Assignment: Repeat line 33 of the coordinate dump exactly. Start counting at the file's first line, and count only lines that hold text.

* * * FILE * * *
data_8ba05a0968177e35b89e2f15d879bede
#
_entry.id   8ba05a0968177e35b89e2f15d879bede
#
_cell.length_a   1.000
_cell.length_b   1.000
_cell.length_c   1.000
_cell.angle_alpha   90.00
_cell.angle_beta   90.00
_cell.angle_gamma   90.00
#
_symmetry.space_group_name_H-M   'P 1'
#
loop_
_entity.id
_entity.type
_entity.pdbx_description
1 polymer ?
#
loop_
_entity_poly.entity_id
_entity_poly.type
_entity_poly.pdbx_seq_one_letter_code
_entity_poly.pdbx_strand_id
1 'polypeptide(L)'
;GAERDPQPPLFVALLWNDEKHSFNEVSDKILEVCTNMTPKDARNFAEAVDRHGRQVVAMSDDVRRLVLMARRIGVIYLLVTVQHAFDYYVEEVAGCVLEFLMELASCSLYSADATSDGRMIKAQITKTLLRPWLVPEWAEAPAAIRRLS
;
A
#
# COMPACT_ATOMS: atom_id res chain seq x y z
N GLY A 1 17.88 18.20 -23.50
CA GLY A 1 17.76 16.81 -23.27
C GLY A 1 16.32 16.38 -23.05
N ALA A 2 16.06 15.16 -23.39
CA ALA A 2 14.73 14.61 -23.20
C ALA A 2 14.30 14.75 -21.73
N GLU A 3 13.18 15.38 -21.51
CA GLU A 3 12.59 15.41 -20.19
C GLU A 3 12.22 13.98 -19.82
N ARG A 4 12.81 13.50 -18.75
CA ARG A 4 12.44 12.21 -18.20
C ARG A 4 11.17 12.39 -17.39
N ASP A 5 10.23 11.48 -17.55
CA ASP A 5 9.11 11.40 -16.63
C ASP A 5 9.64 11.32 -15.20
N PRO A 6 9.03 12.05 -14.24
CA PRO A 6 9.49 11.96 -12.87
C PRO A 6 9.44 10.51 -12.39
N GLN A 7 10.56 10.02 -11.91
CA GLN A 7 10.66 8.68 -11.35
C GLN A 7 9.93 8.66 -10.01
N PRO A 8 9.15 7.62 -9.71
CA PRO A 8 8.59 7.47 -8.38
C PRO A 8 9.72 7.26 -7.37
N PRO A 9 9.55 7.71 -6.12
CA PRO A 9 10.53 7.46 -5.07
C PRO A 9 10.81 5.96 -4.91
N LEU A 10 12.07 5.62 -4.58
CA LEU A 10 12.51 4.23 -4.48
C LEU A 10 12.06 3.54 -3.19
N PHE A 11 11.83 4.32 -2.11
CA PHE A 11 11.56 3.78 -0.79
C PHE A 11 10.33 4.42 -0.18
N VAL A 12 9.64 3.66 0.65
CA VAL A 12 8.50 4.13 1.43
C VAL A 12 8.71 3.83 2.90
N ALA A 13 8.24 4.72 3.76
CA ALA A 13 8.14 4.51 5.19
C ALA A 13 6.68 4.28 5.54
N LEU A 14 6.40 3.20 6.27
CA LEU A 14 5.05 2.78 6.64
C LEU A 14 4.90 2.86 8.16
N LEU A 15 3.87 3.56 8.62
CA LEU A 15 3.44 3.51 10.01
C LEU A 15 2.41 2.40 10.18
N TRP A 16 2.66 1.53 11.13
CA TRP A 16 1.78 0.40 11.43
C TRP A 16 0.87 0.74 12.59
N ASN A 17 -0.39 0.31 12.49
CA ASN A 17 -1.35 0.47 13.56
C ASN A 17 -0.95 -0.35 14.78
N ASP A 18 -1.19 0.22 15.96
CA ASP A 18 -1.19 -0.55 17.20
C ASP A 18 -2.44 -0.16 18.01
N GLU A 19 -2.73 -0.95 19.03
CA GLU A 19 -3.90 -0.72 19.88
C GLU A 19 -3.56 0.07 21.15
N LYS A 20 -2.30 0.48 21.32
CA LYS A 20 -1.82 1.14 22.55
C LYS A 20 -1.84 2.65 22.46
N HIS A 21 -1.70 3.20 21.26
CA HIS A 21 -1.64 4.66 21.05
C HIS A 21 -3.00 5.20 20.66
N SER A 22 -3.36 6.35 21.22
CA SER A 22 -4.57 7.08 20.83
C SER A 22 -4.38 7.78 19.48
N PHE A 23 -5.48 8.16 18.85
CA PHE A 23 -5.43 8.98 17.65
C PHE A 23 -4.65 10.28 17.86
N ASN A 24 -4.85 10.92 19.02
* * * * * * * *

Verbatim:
C GLY A 1 16.32 16.38 -23.05